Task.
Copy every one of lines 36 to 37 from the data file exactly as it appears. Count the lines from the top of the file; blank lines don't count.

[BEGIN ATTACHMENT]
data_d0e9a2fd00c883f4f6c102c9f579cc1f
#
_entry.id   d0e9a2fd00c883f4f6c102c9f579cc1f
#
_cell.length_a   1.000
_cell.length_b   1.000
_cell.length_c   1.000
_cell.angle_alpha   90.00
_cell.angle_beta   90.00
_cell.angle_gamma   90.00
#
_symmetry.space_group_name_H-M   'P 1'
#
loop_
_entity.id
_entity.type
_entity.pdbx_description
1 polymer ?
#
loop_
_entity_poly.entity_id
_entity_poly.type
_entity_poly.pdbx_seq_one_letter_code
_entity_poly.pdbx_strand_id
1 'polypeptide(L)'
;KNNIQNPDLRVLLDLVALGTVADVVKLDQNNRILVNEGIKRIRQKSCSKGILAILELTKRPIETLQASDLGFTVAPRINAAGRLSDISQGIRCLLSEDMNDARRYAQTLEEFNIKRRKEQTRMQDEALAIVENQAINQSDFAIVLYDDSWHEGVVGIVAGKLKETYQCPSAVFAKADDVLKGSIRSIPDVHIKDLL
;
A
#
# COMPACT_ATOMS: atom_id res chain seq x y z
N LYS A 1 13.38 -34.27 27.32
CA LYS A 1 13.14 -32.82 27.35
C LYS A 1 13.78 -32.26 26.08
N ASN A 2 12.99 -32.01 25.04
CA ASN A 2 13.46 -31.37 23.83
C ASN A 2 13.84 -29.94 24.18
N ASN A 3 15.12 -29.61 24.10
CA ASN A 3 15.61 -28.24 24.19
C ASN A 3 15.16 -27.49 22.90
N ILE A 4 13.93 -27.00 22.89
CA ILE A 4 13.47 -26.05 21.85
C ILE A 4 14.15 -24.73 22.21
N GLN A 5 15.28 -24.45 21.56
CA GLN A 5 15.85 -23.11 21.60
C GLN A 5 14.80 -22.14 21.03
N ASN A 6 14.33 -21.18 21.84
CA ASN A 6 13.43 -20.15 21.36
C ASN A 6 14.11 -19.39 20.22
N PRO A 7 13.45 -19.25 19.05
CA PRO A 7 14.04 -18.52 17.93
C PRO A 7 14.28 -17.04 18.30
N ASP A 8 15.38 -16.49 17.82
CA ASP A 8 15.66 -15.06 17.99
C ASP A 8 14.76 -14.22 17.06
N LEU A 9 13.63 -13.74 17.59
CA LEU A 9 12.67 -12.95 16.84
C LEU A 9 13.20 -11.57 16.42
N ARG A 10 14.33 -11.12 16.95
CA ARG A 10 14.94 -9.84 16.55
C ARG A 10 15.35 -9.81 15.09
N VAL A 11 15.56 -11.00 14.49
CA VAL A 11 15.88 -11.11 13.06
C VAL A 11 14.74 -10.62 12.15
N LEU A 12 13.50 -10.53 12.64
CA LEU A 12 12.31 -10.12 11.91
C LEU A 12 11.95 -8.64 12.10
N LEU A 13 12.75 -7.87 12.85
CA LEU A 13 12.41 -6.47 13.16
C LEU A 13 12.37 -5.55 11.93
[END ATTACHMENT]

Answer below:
C ASN A 2 13.84 -29.94 24.18
N ASN A 3 15.12 -29.61 24.10